Lack of Faith: Why Evangelicals Are Losing Their Religion

According to a recent poll published in the Washington Post, the number of Americans who identify themselves as Christians has fallen in recent years. And in an opinion piece in the Christian Science Monitor, Michael Spencer, who describes himself as "a postevangelical reformation Christian in search of a Jesus-shaped spirituality," predicts that evangelical Christianity is going the way of the passenger pigeon: once overwhelmingly plentiful but now bound for extinction.


We are on the verge – within 10 years – of a major collapse of evangelical Christianity. This breakdown will follow the deterioration of the mainline Protestant world and it will fundamentally alter the religious and cultural environment in the West.

Within two generations, evangelicalism will be a house deserted of half its occupants. (Between 25 and 35 percent of Americans today are Evangelicals.) In the "Protestant" 20th century, Evangelicals flourished. But they will soon be living in a very secular and religiously antagonistic 21st century.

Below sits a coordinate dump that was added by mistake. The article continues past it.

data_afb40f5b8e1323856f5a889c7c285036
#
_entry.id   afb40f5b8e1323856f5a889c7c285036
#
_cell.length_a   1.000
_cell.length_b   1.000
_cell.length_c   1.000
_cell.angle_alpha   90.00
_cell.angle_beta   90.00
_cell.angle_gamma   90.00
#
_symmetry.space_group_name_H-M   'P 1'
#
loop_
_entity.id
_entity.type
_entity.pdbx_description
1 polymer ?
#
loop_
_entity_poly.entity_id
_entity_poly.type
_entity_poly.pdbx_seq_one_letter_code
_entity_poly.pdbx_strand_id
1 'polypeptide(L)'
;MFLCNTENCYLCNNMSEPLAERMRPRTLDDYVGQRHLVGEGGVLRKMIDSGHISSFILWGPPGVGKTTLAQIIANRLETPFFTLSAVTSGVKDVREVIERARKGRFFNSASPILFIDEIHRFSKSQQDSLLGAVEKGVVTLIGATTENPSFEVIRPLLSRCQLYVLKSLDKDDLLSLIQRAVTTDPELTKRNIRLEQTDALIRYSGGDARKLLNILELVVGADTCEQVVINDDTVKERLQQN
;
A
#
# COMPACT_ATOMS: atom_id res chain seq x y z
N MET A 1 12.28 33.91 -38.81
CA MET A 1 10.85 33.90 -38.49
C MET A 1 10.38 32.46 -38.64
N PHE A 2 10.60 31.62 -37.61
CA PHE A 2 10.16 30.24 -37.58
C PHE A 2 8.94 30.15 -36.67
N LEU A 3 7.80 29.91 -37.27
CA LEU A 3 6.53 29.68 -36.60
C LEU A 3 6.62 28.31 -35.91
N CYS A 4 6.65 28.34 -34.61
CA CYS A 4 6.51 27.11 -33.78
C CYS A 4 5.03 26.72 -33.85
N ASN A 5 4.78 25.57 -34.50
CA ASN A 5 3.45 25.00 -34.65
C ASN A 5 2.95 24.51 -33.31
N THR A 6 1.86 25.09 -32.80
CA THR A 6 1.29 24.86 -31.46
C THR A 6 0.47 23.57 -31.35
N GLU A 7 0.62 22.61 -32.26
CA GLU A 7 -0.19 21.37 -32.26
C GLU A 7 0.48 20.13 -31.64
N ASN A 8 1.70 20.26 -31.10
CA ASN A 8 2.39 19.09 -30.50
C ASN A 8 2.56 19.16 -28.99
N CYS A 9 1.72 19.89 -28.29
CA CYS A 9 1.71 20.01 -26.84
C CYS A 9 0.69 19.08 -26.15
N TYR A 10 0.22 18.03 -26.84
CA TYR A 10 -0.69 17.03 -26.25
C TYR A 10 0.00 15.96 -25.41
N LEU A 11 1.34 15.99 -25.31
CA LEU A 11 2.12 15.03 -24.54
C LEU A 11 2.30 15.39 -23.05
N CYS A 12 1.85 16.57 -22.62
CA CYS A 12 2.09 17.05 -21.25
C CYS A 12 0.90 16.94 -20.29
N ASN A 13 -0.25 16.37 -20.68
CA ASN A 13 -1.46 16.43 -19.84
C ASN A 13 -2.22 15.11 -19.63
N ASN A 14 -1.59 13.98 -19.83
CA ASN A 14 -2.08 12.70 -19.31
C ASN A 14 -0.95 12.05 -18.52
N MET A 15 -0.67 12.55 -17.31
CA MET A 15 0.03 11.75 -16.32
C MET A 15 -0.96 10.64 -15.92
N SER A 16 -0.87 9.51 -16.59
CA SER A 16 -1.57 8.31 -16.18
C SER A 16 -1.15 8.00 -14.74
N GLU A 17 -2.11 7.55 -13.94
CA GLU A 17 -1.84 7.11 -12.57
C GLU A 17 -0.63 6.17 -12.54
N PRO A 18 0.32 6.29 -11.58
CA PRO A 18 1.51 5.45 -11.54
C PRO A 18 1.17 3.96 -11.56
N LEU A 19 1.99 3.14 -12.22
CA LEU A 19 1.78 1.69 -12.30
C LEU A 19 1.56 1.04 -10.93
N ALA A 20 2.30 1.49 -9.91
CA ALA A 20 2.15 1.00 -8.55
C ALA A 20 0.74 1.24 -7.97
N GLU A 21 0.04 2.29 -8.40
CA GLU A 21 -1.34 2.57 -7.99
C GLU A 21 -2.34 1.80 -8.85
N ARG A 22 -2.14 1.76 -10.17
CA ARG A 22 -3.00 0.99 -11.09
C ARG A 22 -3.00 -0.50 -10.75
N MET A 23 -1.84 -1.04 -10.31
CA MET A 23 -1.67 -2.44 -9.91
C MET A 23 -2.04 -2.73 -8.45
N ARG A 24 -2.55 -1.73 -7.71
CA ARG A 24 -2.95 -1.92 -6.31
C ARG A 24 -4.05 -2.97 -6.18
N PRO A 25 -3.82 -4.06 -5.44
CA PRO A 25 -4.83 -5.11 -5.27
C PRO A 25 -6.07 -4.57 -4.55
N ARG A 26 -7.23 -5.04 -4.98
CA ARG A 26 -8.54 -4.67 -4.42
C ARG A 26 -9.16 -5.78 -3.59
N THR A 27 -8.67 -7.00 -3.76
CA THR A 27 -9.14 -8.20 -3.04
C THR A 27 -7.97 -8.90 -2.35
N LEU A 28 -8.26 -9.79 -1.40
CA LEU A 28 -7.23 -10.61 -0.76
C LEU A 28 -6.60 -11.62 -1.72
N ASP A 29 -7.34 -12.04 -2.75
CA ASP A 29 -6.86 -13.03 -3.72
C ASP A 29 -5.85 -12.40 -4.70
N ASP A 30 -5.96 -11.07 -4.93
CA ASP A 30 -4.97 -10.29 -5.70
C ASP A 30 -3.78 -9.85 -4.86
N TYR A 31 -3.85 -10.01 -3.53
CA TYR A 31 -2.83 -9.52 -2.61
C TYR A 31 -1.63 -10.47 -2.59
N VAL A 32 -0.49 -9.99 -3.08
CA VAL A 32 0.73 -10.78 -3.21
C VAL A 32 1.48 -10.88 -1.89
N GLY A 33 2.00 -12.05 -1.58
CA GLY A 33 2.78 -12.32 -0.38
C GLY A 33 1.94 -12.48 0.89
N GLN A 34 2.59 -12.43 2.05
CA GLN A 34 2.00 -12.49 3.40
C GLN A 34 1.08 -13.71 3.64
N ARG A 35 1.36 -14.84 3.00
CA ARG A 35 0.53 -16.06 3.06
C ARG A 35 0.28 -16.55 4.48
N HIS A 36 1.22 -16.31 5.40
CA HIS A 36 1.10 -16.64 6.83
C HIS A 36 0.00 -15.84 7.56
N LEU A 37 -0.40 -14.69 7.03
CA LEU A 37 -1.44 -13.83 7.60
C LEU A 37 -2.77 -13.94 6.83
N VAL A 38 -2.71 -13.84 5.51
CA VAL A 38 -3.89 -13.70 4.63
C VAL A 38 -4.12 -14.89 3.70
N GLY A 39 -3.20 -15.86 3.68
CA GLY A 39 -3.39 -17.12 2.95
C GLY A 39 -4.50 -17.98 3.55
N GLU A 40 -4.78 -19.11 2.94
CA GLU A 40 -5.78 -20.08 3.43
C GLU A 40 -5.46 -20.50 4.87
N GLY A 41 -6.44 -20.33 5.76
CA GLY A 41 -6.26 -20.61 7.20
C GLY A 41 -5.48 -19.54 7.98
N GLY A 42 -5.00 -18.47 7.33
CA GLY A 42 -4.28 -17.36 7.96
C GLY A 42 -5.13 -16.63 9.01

This collapse will herald the arrival of an anti-Christian chapter of the post-Christian West. Intolerance of Christianity will rise to levels many of us have not believed possible in our lifetimes, and public policy will become hostile toward evangelical Christianity, seeing it as the opponent of the common good.

Millions of Evangelicals will quit. Thousands of ministries will end. Christian media will be reduced, if not eliminated. Many Christian schools will go into rapid decline. I'm convinced the grace and mission of God will reach to the ends of the earth. But the end of evangelicalism as we know it is close.
The number one reason for this, Mr. Spencer explains, is because evangelicals aligned themselves with politics rather than faith:

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